Mitchell: Mayor’s mentoring initiative skips smaller nonprofits

SHARE Mitchell: Mayor’s mentoring initiative skips smaller nonprofits
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Last week, a lot of small, struggling nonprofits, including Lost Boyz Inc., were disappointed when they were passed over by the city to participate in Mayor Rahm Emanuel’s mentoring initiative. | Photo from Lost Boyz Inc. website

Follow @MaryMitchellCSTChurch folk often say: “When one door closes, another opens.”

But that’s not a biblical quote.

That advice was uttered by Alexander Graham Bell over 100 years ago. His words are still relevant today.

Last week, a lot of small, struggling nonprofits were disappointed when they were passed over by the city to participate in Mayor Rahm Emanuel’s much bally-hooed mentoring initiative.

I’ve been a supporter of one of those nonprofits, Lost Boyz Inc., for several years.

The group’s founder, LaVonte Stewart, works a full-time job, but still managed to organize six baseball teams that play in the Rosemoor Little League, as well as a girl’s softball team, and a mentoring program.

OPINION

Follow @MaryMitchellCSTA couple of years ago, I went to an awards ceremony for the baseball team, at which the league’s president, Ralph Peterson, handed out trophies to every child who participated.

Like most small nonprofits, this organization struggles. In order to save on costs, Peterson and his wife had stayed up all night putting the trophies together by hand.

In 2015, a lot of Chicago Sun-Times readers pitched in and helped the nonprofit acquire a van. Some readers also stepped up to help transport kids to games.

Stewart, and the founders of other small nonprofits, had great expectations that some of the funding for the mayor’s mentoring initiative would trickle down to them.

But last week many of them were notified that their grant applications would not move to the second phase.

“I am just so fed up with the city now, I don’t know what to do,” Stewart told me in an email rant.

“This has been a 9-year sacrificial labor of love for me personally and those involved with us (coaches, mentors, tutors). The degree to which people in Lost Boyz have sacrificed time at work and home (which means less money for my kids and wife), put their own safety in jeopardy, and went out of their way to serve others has always amazed me,” he said.

Officials with the city’s Department of Family and Support Services told Stewart the nonprofit didn’t get through the pre-screening process because the grant requires the organization to have full-time staff members.

“We had six part-time staff that is now up to eight part-time that operate as if they are full time because people work well beyond the hours that they clock,” Stewart told me.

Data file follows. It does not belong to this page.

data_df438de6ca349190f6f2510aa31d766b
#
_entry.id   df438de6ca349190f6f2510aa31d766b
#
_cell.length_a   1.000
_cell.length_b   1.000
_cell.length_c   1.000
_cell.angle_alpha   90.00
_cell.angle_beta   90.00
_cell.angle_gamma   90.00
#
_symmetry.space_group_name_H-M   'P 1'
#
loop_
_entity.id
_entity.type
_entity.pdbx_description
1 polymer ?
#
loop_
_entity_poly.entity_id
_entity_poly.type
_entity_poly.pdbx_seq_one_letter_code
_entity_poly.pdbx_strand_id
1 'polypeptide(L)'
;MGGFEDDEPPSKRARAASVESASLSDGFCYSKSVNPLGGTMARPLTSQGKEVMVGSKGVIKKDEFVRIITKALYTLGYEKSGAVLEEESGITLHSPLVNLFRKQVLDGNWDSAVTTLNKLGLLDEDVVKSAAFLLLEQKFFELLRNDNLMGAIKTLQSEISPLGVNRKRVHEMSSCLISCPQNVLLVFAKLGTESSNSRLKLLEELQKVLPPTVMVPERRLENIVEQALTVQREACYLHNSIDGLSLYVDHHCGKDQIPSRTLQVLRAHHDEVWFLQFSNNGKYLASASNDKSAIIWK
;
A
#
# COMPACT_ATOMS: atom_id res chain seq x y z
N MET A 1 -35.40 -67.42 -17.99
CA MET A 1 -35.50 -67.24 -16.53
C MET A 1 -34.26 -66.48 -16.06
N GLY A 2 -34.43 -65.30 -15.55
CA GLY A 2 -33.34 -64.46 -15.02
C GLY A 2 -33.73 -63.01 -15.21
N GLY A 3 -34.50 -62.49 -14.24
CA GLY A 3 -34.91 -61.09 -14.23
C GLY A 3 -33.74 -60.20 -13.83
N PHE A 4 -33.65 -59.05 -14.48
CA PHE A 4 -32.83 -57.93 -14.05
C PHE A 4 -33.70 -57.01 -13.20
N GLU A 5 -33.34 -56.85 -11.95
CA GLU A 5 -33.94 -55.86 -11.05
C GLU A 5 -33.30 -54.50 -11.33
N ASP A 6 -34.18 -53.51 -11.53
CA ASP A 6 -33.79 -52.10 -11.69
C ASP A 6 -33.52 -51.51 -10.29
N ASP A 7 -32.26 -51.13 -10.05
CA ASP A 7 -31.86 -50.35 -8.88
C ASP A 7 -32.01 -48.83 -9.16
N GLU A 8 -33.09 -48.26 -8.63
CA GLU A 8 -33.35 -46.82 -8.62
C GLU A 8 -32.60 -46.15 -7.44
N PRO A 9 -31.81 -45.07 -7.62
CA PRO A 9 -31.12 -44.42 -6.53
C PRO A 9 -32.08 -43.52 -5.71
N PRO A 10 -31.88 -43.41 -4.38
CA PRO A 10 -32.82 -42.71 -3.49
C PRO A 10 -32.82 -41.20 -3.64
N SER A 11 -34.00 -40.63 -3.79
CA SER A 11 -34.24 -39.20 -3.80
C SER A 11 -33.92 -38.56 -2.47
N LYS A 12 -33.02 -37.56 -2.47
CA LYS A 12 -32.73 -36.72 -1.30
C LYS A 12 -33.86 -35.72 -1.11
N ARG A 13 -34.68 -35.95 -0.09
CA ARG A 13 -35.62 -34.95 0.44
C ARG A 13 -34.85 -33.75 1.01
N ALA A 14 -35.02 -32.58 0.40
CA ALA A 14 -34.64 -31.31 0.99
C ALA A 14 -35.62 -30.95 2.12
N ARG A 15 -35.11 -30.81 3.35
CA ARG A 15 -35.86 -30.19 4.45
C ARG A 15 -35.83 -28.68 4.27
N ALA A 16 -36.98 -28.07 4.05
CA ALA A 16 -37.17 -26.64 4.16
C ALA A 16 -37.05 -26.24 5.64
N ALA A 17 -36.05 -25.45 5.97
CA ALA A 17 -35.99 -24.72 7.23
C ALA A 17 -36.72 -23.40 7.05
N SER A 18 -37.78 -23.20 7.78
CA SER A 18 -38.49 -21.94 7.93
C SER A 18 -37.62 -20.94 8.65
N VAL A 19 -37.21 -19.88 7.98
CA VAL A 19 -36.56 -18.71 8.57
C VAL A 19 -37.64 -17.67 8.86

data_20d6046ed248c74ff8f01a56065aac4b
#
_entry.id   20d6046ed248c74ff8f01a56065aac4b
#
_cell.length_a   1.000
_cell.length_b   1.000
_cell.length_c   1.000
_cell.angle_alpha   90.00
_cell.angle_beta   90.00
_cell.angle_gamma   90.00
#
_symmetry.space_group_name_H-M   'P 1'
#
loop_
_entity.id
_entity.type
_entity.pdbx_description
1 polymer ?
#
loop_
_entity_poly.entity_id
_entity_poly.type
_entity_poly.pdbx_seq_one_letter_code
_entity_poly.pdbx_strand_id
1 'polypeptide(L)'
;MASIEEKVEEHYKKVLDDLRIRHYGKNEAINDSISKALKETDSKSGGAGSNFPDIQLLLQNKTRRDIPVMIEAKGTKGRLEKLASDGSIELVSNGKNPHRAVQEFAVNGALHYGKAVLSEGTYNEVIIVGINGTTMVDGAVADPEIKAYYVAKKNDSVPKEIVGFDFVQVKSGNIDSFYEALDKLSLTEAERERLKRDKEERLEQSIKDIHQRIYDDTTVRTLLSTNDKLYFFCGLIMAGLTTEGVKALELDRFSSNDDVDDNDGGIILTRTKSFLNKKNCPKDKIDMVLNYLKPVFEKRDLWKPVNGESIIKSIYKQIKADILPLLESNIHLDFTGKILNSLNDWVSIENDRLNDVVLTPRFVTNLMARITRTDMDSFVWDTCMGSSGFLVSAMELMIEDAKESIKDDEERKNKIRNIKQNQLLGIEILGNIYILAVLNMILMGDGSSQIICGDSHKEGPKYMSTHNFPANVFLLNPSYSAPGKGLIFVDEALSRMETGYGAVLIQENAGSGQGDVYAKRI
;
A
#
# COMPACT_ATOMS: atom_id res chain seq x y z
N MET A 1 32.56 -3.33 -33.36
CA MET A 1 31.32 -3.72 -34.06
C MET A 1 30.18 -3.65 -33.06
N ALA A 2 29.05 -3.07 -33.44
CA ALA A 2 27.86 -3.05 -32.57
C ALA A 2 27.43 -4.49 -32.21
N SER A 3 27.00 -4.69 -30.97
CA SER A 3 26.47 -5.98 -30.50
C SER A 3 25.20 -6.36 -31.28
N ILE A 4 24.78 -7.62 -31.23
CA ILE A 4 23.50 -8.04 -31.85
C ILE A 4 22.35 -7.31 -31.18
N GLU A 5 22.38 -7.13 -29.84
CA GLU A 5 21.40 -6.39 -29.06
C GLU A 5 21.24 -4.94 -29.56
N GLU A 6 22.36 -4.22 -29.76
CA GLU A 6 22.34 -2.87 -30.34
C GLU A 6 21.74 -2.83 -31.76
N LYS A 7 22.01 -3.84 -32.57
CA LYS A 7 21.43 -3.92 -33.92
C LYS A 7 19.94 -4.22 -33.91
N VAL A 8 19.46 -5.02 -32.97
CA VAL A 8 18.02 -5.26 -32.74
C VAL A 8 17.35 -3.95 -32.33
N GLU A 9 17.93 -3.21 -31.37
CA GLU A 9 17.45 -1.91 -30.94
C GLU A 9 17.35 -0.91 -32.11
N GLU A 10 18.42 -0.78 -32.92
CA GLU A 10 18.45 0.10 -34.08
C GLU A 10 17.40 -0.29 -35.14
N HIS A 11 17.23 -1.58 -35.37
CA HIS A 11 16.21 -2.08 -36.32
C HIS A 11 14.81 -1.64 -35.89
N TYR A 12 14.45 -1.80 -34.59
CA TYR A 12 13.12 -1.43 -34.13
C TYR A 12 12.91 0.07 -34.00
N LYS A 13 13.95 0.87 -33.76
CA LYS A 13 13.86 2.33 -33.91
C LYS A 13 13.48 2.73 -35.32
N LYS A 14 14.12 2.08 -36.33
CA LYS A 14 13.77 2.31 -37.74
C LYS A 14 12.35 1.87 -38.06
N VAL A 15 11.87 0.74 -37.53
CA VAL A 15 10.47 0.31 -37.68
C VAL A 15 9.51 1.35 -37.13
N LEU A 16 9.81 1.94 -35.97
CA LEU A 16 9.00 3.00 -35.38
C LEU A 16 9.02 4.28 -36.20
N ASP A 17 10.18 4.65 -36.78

“It’s the same thing over and over again with this mayor and this administration. They have great initiatives and community groups are excited. Then they do what they always do, give it to the larger organizations,” he said.

“The initiative doesn’t seem to be intended to help the smaller organizations with the real boots on the ground,” Stewart added.

Lisa Morrison Butler, commissioner of the Department of Family and Support Services, was adamant that isn’t the case.

“In the screening process, we had organizations from all around the city that stepped up and said: ‘I would like to participate,’ that had full-time staff, a track record of doing great mentoring, the ability to do the data reporting, and the ability to partner with us around the monitoring,” she said in a telephone interview.

“There are a number of mentoring initiatives that do wonderful work that don’t have full-time staff. We’ve seen organizations that have revenue below $250,000 struggle that might not yet be ready for government contracts,” Morrison Butler said.

The city received and evaluated over 104 applications. Seventy-four agencies were asked to submit full proposals.

Lost Boyz Inc. may have lost out on the city’s initiative, but it has emerged as one of 25 finalists from across the country to compete for a share of $100,000 as part of “The Atlantic” Renewal Awards.

The nonprofit is a finalist in the category of “Self-Starter” described as “underdog organizations founded without substantial support from large funders.”

The rest of Bell’s famous quote says: “[B]ut we often look so long and so regretfully upon the closed door that we do not see the one which has opened for us.”

I encourage small nonprofits to keep looking for that open door.

Supporters of Lost Boyz Inc. can go to: The Atlantic.com/Renewal-Award to vote. Online voting is open through Feb. 17.

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